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iMOM: Responding to the need for change

by Brittany Holst —

Six months into 2020 and many people are already feeling like this is the worst year of this millennium.

TSD iMom columnist Brittany Holst (Photo: Shirley Jackson)

As a nation, we have dealt with the effects of COVID-19, including death and loss of jobs. Adding to the stress, the nation is experiencing riots and protests across the nation over the deaths of Breonna Taylor, Ahmaud Arbery, Pamela Turner, Atatiana Jefferson, George Floyd, Sandra Bland, Trayvon Martin and so many others.

It’s one thing to read about protests and riots in history books, but it is a completely different emotion to witness it firsthand.

While many protests have been peaceful, some across the country have been violent, with businesses being vandalized and protesters being met with rubber bullets, pepper spray and tasers.

Imagine what your reaction will be years from now when your child tells you they are studying this in history class and ask you about what it was like during the time.

Black people are tired. Tired of being targeted because of the color our skin tone. Tired of the injustices that continue to plague this nation.

Cops killing innocent black men and women. Citizens taking it upon themselves to target the innocent and make citizens’ arrests that ends in violence.

Other races judging and following us around while trying to shop. When does it stop? The treatment of our race since we first were brought to America has been despicable.

As African-American parents, we worry about our children – going to school, driving in their car, walking down the street, riding a bike.

We find ourselves having to have “The Talk” with our children on how to behave when stopped or approached by the police, who are meant to protect and serve the communities where we live.

Now the worry is more amplified, not just for everyday things that could happen in life but for the targets that are on their backs.

With current events of police killings, the target is larger than ever. We not only worry about our children, but for ourselves, our parents, cousins, siblings, uncles, aunts, grandparents and friends.

If you are black, you worry.

Dantre Harris {Courtesy photo}

Dantré Harris, educator and founder of BigFaithTalk, has been on the front lines during the recent protests in Memphis. While he is not a parent, he is a black man in America with the same fears as everyone else.

I had the opportunity to discuss with him the purpose behind BigFaithTalk and what being on the front lines meant to him.

“There are all types of ways to protest, but being on the front lines, joining people of all nationalities, races, and ethnicities is powerful beyond measure,” said Harris. “Being on the front lines allows me to be a vessel for our communities.”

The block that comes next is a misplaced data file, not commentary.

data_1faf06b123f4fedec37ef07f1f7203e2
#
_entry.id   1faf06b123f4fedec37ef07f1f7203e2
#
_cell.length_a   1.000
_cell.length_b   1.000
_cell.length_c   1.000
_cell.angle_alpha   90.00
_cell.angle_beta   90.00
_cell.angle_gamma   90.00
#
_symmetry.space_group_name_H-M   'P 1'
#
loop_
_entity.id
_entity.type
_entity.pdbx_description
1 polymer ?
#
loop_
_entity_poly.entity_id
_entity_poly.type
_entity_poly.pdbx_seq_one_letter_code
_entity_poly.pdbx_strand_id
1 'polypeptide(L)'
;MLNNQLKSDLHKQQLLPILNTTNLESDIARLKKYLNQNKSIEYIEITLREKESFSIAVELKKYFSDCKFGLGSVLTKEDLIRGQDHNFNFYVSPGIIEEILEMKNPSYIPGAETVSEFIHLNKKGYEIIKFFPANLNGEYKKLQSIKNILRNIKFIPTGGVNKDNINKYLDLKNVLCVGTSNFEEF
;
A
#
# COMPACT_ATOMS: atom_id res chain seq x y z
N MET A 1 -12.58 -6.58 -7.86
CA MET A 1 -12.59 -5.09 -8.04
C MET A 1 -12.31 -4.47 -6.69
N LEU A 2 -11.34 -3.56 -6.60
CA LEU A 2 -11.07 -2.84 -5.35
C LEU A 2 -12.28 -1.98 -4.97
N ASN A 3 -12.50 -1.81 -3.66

Fighting for change means putting yourself in a position to challenge the norm and make a difference. Sometimes, people do not understand until things are staring them in the face.

“It allows me to effect the lives of others through not only words, but action,” Harris continued. “It allows me to be able to look into the eyes of officers and leave an everlasting memory of humanity every day that they put their uniform on.”

Everyone shedding light on the racial injustices in America has a goal. We want it to end. We want consequences, not excuses, when innocent black men and women are killed by those meant to protect and serve, along with citizens who take it upon themselves to beat and kill.

Abuse of power has to stop.

Harris’ goal is to “spread the words of grace and patience.

“It’s not up to me as a mere man to inspire fear. In order to drive out fear of the hearts of all mankind is to bring light.”

There are so many people flooding the streets in protest of racial injustices with hope that true changes are made and racial injustice finally comes to an end.

There is so much pain in America and something needs to be done.

“Everyone vents their pains and their concerns in many ways and I’m in agreement with all forms of protesting,” said Harris. “I feel that it’s imperative to get out in the streets because there’s no fairness in war and we, as citizens, are in a state of war against systematic oppression. It’s my obligation to do my part in destroying the old ways of policing and racism yet inspire reform.”

BigFaithTalk is a non-religious, faith-inspired platform that you can support and be a part of the organization. God, service and reality is the focus.

The recent protests have resulted in the state of Minnesota to criminally charge all four officers involved in George Floyd’s death.

That is just a start. Now we need them to be convicted in the courts and for legislative laws to change.

We also need officers and citizens involved in other killings of innocent black men and women to be charged.

As a nation, we see how standing together for a common goal can make a difference. Pray for strength and understanding within ourselves and others.

Spread love not hate, right not wrong. Change will come. This is the Civil Rights Movement 2.0 and our voices will be heard. Black Lives Matter!

 

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